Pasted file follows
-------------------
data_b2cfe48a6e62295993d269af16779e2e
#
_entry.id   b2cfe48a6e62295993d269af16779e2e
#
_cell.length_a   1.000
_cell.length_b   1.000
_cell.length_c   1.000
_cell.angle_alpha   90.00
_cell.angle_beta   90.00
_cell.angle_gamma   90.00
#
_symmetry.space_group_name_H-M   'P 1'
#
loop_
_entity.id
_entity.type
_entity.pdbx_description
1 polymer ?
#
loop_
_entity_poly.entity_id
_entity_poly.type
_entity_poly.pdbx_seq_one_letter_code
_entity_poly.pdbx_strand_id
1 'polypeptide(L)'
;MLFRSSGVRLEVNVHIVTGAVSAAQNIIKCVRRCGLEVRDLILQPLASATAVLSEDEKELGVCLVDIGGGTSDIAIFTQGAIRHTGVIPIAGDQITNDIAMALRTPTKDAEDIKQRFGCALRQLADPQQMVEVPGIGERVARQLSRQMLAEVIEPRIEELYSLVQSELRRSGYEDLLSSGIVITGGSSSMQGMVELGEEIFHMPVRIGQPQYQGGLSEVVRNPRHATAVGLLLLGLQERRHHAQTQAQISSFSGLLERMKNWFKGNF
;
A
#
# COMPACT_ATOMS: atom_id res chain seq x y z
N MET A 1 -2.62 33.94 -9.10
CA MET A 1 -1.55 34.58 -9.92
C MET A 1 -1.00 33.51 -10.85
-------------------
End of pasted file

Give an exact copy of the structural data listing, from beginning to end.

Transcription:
data_b2cfe48a6e62295993d269af16779e2e
#
_entry.id   b2cfe48a6e62295993d269af16779e2e
#
_cell.length_a   1.000
_cell.length_b   1.000
_cell.length_c   1.000
_cell.angle_alpha   90.00
_cell.angle_beta   90.00
_cell.angle_gamma   90.00
#
_symmetry.space_group_name_H-M   'P 1'
#
loop_
_entity.id
_entity.type
_entity.pdbx_description
1 polymer ?
#
loop_
_entity_poly.entity_id
_entity_poly.type
_entity_poly.pdbx_seq_one_letter_code
_entity_poly.pdbx_strand_id
1 'polypeptide(L)'
;MLFRSSGVRLEVNVHIVTGAVSAAQNIIKCVRRCGLEVRDLILQPLASATAVLSEDEKELGVCLVDIGGGTSDIAIFTQGAIRHTGVIPIAGDQITNDIAMALRTPTKDAEDIKQRFGCALRQLADPQQMVEVPGIGERVARQLSRQMLAEVIEPRIEELYSLVQSELRRSGYEDLLSSGIVITGGSSSMQGMVELGEEIFHMPVRIGQPQYQGGLSEVVRNPRHATAVGLLLLGLQERRHHAQTQAQISSFSGLLERMKNWFKGNF
;
A
#
# COMPACT_ATOMS: atom_id res chain seq x y z
N MET A 1 -2.62 33.94 -9.10
CA MET A 1 -1.55 34.58 -9.92
C MET A 1 -1.00 33.51 -10.85